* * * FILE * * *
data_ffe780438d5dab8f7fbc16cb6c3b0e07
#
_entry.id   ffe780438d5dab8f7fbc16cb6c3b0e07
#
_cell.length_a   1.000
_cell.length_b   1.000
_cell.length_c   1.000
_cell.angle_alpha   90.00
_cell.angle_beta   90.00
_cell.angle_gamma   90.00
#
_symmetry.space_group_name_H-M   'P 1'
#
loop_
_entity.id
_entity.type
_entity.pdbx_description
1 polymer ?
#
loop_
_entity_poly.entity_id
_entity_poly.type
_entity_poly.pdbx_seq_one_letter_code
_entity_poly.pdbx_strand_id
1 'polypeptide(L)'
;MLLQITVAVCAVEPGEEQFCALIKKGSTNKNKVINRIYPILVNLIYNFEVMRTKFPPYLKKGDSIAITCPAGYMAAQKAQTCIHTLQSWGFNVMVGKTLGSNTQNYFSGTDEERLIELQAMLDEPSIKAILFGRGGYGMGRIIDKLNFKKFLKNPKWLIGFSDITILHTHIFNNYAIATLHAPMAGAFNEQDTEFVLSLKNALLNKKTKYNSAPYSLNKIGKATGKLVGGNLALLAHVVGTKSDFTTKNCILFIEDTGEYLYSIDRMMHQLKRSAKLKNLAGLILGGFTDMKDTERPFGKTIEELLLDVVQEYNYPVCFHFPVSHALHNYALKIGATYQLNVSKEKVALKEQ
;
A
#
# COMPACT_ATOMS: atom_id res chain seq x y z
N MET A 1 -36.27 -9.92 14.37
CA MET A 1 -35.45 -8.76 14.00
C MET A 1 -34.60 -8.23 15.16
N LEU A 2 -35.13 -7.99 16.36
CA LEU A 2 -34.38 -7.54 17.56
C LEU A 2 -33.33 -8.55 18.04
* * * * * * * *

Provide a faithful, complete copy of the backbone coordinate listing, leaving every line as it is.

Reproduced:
data_ffe780438d5dab8f7fbc16cb6c3b0e07
#
_entry.id   ffe780438d5dab8f7fbc16cb6c3b0e07
#
_cell.length_a   1.000
_cell.length_b   1.000
_cell.length_c   1.000
_cell.angle_alpha   90.00
_cell.angle_beta   90.00
_cell.angle_gamma   90.00
#
_symmetry.space_group_name_H-M   'P 1'
#
loop_
_entity.id
_entity.type
_entity.pdbx_description
1 polymer ?
#
loop_
_entity_poly.entity_id
_entity_poly.type
_entity_poly.pdbx_seq_one_letter_code
_entity_poly.pdbx_strand_id
1 'polypeptide(L)'
;MLLQITVAVCAVEPGEEQFCALIKKGSTNKNKVINRIYPILVNLIYNFEVMRTKFPPYLKKGDSIAITCPAGYMAAQKAQTCIHTLQSWGFNVMVGKTLGSNTQNYFSGTDEERLIELQAMLDEPSIKAILFGRGGYGMGRIIDKLNFKKFLKNPKWLIGFSDITILHTHIFNNYAIATLHAPMAGAFNEQDTEFVLSLKNALLNKKTKYNSAPYSLNKIGKATGKLVGGNLALLAHVVGTKSDFTTKNCILFIEDTGEYLYSIDRMMHQLKRSAKLKNLAGLILGGFTDMKDTERPFGKTIEELLLDVVQEYNYPVCFHFPVSHALHNYALKIGATYQLNVSKEKVALKEQ
;
A
#
# COMPACT_ATOMS: atom_id res chain seq x y z
N MET A 1 -36.27 -9.92 14.37
CA MET A 1 -35.45 -8.76 14.00
C MET A 1 -34.60 -8.23 15.16
N LEU A 2 -35.13 -7.99 16.36
CA LEU A 2 -34.38 -7.54 17.56
C LEU A 2 -33.33 -8.55 18.04